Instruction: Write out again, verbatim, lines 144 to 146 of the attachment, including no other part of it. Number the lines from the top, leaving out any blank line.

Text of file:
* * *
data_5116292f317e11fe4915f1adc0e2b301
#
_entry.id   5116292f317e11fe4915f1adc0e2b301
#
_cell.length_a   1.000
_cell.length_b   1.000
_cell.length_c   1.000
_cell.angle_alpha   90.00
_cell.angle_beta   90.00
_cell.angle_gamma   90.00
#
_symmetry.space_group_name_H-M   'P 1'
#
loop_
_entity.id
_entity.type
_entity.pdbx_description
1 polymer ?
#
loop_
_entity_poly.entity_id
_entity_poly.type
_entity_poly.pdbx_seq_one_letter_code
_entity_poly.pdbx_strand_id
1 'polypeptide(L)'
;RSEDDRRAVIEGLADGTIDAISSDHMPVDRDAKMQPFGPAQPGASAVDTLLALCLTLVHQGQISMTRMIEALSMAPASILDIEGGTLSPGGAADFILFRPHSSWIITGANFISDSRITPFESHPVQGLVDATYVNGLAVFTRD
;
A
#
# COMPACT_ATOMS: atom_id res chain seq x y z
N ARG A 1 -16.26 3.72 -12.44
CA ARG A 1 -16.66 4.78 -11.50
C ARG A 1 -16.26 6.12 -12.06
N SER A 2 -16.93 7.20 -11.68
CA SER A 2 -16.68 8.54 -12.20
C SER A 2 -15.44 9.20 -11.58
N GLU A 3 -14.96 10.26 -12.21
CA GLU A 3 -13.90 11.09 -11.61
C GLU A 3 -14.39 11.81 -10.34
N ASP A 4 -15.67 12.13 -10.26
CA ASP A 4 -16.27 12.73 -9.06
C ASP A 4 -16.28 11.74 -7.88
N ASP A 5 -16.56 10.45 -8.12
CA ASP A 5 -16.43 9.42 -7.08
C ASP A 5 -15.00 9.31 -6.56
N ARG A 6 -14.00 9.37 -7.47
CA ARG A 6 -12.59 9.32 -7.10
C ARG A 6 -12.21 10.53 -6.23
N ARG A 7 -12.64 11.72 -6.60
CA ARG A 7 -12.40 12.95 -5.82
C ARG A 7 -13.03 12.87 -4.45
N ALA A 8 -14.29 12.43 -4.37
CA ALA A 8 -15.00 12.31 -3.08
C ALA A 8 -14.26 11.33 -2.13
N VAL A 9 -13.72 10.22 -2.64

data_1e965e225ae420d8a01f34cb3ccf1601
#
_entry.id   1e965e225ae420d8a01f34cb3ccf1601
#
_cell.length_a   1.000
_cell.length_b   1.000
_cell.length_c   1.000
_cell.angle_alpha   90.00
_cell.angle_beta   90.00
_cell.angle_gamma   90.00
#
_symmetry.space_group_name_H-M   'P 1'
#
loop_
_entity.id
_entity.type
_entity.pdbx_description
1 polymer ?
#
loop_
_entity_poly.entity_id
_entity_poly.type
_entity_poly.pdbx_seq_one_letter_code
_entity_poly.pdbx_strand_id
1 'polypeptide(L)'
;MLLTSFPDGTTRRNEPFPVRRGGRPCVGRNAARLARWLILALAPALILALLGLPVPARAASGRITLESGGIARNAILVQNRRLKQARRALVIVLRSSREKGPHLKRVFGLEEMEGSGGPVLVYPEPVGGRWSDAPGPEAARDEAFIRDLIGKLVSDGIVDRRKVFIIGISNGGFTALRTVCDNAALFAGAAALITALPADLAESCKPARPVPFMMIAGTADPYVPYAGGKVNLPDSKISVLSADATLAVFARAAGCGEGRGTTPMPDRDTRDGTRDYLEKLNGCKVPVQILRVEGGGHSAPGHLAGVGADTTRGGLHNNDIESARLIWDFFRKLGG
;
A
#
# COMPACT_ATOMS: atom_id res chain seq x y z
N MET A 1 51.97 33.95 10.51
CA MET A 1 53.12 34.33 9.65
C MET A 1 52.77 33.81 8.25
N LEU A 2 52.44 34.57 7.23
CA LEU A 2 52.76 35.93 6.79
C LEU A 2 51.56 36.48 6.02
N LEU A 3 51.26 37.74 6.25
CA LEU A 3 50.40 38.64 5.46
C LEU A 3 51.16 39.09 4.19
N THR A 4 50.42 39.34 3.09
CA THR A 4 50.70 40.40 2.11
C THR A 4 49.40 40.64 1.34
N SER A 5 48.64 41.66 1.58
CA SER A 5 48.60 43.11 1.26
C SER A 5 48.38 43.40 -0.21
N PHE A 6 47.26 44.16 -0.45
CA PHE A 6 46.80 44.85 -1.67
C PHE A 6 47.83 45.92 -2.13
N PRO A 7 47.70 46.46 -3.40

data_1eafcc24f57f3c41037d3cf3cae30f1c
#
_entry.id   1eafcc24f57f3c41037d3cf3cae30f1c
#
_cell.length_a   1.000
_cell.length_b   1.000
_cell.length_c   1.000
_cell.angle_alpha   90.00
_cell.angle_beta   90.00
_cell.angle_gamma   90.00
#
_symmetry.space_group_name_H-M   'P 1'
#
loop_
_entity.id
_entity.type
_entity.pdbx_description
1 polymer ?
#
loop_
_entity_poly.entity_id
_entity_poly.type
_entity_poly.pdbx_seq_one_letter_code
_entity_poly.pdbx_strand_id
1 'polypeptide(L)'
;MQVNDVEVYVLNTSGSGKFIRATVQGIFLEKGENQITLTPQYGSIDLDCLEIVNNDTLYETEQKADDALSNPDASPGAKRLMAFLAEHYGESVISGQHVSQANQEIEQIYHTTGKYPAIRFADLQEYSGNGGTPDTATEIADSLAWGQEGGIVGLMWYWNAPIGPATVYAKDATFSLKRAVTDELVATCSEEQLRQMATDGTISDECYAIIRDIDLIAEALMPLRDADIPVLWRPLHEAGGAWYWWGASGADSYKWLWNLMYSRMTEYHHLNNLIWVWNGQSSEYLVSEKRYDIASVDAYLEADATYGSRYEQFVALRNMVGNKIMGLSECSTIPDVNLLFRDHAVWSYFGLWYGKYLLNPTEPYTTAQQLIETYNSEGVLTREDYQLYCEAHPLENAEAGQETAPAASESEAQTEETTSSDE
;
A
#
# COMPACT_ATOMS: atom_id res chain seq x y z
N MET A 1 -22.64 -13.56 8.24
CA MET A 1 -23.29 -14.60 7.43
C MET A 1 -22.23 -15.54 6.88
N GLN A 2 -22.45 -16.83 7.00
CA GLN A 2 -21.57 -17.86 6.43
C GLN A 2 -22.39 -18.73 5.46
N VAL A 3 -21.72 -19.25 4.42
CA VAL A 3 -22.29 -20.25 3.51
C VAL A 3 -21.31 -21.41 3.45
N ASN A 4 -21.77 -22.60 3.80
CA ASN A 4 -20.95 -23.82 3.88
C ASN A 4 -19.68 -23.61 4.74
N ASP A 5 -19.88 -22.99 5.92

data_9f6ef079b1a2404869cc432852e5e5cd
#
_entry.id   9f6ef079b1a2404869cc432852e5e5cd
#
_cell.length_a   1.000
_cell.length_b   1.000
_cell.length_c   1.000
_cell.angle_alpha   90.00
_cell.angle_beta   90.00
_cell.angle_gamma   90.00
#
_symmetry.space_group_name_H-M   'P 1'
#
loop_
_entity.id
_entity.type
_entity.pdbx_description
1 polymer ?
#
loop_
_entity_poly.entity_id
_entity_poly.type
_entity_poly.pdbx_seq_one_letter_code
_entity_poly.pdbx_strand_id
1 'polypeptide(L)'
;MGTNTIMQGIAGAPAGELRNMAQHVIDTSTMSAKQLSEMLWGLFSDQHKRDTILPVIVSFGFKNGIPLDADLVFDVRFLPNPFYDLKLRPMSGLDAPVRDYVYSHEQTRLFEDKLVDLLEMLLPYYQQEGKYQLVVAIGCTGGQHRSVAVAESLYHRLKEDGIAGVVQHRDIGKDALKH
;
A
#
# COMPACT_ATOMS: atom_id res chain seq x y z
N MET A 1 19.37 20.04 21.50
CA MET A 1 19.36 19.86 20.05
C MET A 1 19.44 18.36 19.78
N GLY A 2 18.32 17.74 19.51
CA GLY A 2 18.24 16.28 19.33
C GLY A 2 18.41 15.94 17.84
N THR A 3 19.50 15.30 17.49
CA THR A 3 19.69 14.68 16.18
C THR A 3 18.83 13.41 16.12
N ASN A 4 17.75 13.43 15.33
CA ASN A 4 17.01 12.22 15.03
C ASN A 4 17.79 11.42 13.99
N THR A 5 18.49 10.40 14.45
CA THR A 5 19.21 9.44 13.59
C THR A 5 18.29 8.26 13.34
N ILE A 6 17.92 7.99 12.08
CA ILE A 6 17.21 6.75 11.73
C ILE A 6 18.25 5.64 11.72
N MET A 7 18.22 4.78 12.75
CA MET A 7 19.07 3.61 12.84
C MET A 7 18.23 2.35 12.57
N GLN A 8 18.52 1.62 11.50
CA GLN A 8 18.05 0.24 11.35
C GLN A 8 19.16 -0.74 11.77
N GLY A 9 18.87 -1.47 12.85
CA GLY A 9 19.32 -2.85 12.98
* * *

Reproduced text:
N ASN A 4 -21.77 -22.60 3.80
CA ASN A 4 -20.95 -23.82 3.88
C ASN A 4 -19.68 -23.61 4.74